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The Wisdom of Herds

Following momentum's 2010 comeback, is there a role for the tactic in your portfolio?

Shannon Zimmerman, 01/14/2011

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Despite ample evidence that momentum-based strategies can work, fundamentally focused investors can sometimes be dismissive of them. Facts can be stubborn, though. After taking a drubbing during the 2008 debacle and, in relative terms, 2009 as well, the strategy returned to historical form in 2010, with each of AQR's momentum-based indexes--U.S. Large Cap, U.S. Small Cap, and International--besting their relevant, market-cap-weighted counterparts by significant margins.

Launched in July 2009, moreover, the shop's AQR Momentum AMOMX delivered a strong first full calendar year, too, surpassing the large-growth category norm by more than 3 percentage points en route to a gain of 18.6%.

Rewards ...
Momentum gets a bad rap in part because it seems too easy. Rather than poring over a company's financials, assessing its executives, and constructing elaborate valuation models, momentum investors ask a single question--what's working now?--and invest accordingly. There are variations on the approach--some momentum strategies incorporate earnings data and relative strength among their criteria--but one remarkably simple tack has enjoyed remarkable success.

In a paper published last year, Tom Hancock--co-head of GMO's global quantitative equity team--found that, between 1927 and 2009, a strategy of investing in the top quartile of stocks based on trailing 12-month returns outperformed the market by an annualized 3%. One common variation--excluding returns generated in the 12th month of the time series--outperformed by an annualized 4%.

... and Risks
Momentum-based returns come with plenty of potential risk, though. Turnover (and therefore transactions costs) can be high, taking a bite out of those outsize returns. The tactic can tank during downturns, too, with the market's highest fliers having the farthest to fall when sell-offs ensue. Nor is there a guarantee that momentum purists will enjoy full participation in a given rally: Shellacked during the market's 2008 debacle, the strategy badly underperformed amid 2009's dramatic rally, too.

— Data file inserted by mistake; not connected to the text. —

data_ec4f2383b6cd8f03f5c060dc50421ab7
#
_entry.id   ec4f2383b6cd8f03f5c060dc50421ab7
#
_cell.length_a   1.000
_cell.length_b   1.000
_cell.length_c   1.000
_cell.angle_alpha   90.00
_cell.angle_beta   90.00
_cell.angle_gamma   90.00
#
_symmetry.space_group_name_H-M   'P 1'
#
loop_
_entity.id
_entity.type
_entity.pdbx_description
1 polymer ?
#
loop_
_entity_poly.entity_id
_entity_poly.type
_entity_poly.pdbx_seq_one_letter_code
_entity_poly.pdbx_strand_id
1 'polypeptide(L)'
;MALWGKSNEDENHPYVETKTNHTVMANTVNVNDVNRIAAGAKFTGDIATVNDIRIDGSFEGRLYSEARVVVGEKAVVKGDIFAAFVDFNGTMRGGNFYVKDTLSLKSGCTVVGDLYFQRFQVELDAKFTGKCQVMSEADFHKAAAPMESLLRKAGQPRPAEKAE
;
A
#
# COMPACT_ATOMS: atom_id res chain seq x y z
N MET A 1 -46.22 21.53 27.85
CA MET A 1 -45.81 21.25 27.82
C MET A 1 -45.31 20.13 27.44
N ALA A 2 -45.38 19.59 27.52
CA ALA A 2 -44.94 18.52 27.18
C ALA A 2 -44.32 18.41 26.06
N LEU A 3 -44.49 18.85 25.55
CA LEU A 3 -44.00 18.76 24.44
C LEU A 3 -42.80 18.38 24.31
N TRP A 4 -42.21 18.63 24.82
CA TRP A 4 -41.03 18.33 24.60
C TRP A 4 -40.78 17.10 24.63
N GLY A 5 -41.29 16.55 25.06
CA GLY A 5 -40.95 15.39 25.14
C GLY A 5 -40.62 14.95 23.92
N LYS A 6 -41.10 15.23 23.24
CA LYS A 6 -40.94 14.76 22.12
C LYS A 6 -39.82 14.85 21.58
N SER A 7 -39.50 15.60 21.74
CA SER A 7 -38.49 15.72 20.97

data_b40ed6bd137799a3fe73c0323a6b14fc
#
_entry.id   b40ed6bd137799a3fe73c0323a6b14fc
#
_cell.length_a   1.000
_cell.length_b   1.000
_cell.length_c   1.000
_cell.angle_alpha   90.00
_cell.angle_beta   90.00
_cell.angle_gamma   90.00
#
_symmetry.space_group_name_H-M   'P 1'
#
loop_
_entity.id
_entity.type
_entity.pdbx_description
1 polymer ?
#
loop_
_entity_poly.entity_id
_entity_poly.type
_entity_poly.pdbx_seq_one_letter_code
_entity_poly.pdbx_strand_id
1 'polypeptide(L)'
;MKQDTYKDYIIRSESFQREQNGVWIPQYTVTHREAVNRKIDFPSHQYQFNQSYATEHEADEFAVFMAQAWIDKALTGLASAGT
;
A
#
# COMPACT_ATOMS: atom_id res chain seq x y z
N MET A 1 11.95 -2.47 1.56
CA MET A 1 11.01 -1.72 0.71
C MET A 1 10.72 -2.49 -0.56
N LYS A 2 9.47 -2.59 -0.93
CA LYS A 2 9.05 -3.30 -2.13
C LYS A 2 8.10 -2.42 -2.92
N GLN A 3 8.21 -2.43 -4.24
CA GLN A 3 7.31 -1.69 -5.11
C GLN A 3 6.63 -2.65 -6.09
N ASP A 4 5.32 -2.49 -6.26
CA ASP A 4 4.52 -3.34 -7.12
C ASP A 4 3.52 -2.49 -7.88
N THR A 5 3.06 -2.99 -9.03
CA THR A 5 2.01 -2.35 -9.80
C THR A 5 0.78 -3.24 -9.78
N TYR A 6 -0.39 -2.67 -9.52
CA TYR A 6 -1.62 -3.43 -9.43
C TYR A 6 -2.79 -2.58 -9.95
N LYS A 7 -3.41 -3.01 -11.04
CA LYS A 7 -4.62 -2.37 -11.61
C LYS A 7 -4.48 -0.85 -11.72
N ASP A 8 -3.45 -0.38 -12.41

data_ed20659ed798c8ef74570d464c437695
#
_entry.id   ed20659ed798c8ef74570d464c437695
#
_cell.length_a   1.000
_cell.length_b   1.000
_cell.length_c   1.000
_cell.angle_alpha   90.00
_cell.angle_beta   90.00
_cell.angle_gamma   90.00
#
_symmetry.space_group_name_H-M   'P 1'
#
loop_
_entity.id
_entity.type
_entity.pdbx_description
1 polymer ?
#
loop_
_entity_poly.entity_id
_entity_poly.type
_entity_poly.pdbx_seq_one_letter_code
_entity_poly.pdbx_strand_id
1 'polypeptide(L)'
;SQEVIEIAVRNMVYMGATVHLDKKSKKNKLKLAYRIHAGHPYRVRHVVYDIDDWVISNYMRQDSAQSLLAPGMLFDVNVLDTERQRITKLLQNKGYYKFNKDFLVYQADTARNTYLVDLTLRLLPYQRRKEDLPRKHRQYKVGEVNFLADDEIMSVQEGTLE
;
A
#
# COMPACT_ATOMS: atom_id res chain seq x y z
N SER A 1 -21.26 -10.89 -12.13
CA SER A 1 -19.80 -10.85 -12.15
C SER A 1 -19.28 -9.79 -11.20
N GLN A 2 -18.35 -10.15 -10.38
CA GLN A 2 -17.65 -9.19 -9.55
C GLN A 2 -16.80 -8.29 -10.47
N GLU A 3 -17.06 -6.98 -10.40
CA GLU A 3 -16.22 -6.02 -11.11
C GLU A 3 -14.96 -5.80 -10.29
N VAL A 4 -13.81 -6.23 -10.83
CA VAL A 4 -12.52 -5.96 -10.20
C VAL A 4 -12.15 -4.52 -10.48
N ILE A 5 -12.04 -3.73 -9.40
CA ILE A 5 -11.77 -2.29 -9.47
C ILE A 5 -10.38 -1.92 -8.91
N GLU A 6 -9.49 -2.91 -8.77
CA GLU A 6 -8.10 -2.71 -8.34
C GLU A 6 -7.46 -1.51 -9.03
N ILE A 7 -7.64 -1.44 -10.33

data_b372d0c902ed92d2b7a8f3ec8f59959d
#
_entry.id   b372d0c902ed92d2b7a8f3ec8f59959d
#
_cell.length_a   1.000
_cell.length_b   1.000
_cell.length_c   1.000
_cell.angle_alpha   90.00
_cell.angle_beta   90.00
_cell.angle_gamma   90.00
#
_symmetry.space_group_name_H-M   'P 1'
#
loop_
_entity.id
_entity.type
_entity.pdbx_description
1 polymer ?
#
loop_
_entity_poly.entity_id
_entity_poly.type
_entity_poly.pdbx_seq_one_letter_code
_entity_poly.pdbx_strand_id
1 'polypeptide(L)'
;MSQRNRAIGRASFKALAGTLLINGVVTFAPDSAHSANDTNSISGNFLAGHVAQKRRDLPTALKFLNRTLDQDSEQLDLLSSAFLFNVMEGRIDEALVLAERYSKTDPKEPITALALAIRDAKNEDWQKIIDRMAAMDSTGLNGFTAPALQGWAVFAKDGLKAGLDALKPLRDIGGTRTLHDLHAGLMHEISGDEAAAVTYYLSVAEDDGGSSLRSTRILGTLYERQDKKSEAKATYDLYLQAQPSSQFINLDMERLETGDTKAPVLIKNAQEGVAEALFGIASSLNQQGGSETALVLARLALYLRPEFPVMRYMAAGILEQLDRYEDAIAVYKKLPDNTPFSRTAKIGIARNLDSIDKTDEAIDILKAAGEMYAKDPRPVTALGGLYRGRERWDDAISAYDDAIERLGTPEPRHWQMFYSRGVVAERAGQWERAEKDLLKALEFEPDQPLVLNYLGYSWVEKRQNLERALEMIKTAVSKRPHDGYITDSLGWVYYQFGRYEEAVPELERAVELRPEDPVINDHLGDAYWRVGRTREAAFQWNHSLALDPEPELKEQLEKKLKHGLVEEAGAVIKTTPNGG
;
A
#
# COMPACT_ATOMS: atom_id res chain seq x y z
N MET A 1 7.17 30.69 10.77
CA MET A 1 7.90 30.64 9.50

The take-away from 2010's reversal of fortune, however, isn't that momentum is "back." Rather, it's that, like all winning investment approaches, this one requires patience. It's best used in tandem with other strategies, too. Savvy asset allocators, for instance, might consider carving out just a sliver of their pie charts for momentum. Doing so can add not just potential for market-beating returns but also a layer of strategic diversification as well.PAGEBREAK

That's particularly true, I'd argue, for folks whose lineups may tilt heavily toward valuation-sensitive bottom-up stock-pickers, dyed-in-the-wool "fundamentalists" who rely on discounted cash-flow analysis for their work. We don't often think of it in risk-centric terms, but exposure to that strategy constitutes a risk factor, too: Like momentum, it's an approach destined to fare better in some markets than others.

Three Contenders
In the December issue of Morningstar FundInvestor, I profiled a number of well-established momentum funds, among them: Chase Growth CHASX, whose quality bias buoyed relative performance during 2008's downturn, and Brandywine Blue BLUEX, which took it on the chin that year.  

A recent offering from Houston-based quant shop Bridgeway Capital Management looks intriguing, too. Launched last May, Bridgeway Small-Cap Momentum BRSMX targets an area of that market that's been the shop's historical sweet spot: small- and micro-cap companies. With an annualized gain of 15.7% for the 15-year period that ended December 2010, for example, the shop's Bridgeway Ultra-Small Company BRUSX not only sits atop the small-growth category over the stretch but also places fourth among all domestic-stock funds with track records of at least 15 years.

Bridgeway Ultra-Small Company is currently closed to new investors, but would-be shareholders should give Bridgeway Small-Cap Momentum a look. Its momentum screen differs from Ultra-Small Company's, and it sports a far larger average market cap as well. The newer fund, however, looks comparatively svelte relative to its typical small-blend rival, weighing in with an average market cap of $1.2 billion versus a category norm of $1.8 billion. That owes in part to a micro-cap sleeve that soaks up nearly 14% of assets. (The category norm is roughly 3%.)

The fund also stands apart from the peer-group pack in terms of its current portfolio, which tilts toward growth--not uncommon for momentum vehicles during periods when the strategy is in favor.

Shannon Zimmerman is an analyst with Morningstar.

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